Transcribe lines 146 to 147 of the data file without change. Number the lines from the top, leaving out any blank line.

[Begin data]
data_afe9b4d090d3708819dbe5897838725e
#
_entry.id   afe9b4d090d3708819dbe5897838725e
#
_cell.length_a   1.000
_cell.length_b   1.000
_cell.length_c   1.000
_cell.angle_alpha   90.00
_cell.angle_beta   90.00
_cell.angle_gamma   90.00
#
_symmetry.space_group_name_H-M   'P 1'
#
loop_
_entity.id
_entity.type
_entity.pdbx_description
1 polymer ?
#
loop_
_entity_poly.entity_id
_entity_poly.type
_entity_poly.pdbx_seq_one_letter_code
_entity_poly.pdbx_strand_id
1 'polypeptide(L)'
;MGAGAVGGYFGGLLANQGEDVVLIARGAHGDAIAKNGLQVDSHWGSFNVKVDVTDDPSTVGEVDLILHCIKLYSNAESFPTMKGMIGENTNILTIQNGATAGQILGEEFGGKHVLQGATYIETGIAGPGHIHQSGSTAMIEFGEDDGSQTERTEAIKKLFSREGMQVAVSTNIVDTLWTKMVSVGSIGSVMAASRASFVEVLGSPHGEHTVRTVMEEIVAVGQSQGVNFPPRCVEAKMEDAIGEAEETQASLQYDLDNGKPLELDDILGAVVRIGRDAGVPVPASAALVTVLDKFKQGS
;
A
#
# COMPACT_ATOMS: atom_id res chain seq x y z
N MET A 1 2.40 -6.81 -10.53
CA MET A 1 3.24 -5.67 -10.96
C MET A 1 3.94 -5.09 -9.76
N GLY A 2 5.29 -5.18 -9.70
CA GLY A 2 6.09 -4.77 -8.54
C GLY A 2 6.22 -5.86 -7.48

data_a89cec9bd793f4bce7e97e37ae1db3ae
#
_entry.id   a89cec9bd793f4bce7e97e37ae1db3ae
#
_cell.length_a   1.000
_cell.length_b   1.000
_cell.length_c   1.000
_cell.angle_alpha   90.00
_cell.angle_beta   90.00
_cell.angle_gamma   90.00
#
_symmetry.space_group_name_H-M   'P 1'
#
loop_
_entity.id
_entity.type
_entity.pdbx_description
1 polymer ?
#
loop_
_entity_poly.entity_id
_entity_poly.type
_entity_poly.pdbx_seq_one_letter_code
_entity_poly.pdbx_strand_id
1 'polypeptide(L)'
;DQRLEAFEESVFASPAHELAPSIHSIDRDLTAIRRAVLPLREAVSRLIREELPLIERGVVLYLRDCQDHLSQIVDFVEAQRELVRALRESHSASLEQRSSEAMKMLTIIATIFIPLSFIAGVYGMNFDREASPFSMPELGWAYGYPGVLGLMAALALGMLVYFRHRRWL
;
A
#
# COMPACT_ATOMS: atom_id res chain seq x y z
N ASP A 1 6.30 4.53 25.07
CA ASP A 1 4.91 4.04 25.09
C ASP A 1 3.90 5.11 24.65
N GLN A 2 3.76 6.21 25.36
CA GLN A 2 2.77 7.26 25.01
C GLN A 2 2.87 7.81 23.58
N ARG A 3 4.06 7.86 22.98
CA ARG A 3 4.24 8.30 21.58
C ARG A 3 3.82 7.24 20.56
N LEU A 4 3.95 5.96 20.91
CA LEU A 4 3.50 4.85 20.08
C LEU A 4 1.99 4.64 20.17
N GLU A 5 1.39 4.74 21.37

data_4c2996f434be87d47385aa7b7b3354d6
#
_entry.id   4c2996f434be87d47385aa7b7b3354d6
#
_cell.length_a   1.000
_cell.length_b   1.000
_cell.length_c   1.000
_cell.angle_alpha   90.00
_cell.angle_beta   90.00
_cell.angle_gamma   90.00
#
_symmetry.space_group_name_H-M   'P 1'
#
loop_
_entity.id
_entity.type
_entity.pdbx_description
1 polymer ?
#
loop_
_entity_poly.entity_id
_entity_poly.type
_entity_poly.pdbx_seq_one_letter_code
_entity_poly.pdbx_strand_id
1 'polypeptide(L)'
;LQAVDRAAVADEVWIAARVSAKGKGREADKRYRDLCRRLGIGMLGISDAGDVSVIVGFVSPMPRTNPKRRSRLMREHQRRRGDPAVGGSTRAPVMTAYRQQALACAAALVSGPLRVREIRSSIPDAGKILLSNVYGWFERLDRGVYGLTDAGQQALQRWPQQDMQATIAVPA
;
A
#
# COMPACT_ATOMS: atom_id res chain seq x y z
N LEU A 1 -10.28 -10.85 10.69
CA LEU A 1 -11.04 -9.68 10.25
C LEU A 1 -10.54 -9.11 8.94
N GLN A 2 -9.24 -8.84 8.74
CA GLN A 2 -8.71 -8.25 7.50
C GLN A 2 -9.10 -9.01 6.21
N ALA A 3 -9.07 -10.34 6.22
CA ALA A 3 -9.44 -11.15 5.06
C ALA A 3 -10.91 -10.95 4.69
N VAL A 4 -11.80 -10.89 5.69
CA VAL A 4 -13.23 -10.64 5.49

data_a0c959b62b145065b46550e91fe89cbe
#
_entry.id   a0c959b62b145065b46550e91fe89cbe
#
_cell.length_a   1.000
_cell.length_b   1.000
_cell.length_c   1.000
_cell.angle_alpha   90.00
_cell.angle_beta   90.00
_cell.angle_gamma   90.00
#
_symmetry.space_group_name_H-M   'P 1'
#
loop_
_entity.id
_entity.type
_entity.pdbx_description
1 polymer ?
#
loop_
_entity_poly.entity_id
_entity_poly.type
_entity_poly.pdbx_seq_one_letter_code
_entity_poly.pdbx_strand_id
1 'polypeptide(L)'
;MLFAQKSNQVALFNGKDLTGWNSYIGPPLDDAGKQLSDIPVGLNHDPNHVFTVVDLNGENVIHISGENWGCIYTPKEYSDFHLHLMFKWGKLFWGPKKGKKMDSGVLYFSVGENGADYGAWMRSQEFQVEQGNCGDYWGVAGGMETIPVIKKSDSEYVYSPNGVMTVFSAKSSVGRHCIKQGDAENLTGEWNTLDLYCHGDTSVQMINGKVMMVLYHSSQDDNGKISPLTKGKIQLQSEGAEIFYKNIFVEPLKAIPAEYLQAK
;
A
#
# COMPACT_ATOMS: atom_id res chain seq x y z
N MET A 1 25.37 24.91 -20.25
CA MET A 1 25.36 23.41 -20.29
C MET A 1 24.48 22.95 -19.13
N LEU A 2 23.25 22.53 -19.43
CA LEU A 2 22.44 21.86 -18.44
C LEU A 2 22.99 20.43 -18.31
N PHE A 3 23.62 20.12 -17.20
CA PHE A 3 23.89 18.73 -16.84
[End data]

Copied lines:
;MLFAQKSNQVALFNGKDLTGWNSYIGPPLDDAGKQLSDIPVGLNHDPNHVFTVVDLNGENVIHISGENWGCIYTPKEYSDFHLHLMFKWGKLFWGPKKGKKMDSGVLYFSVGENGADYGAWMRSQEFQVEQGNCGDYWGVAGGMETIPVIKKSDSEYVYSPNGVMTVFSAKSSVGRHCIKQGDAENLTGEWNTLDLYCHGDTSVQMINGKVMMVLYHSSQDDNGKISPLTKGKIQLQSEGAEIFYKNIFVEPLKAIPAEYLQAK
;